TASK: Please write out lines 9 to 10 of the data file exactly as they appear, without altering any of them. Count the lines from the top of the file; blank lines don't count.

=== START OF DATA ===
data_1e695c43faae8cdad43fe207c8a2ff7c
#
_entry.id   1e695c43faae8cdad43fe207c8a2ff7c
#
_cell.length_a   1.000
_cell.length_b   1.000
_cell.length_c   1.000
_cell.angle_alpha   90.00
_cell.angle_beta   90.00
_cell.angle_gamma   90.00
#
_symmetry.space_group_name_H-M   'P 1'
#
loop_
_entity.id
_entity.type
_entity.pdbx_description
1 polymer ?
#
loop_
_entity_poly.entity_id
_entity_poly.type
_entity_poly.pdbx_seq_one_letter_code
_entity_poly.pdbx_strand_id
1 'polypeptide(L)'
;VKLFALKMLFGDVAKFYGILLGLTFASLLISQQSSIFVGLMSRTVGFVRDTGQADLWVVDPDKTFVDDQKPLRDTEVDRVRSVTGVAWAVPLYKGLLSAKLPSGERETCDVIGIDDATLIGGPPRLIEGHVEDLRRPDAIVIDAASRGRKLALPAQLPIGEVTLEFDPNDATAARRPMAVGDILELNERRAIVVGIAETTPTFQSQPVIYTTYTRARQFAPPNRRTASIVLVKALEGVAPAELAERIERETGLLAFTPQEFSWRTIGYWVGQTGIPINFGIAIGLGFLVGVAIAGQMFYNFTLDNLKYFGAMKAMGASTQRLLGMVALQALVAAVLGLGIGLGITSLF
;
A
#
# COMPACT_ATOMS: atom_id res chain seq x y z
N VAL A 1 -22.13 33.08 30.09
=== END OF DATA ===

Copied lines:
_cell.angle_beta   90.00
_cell.angle_gamma   90.00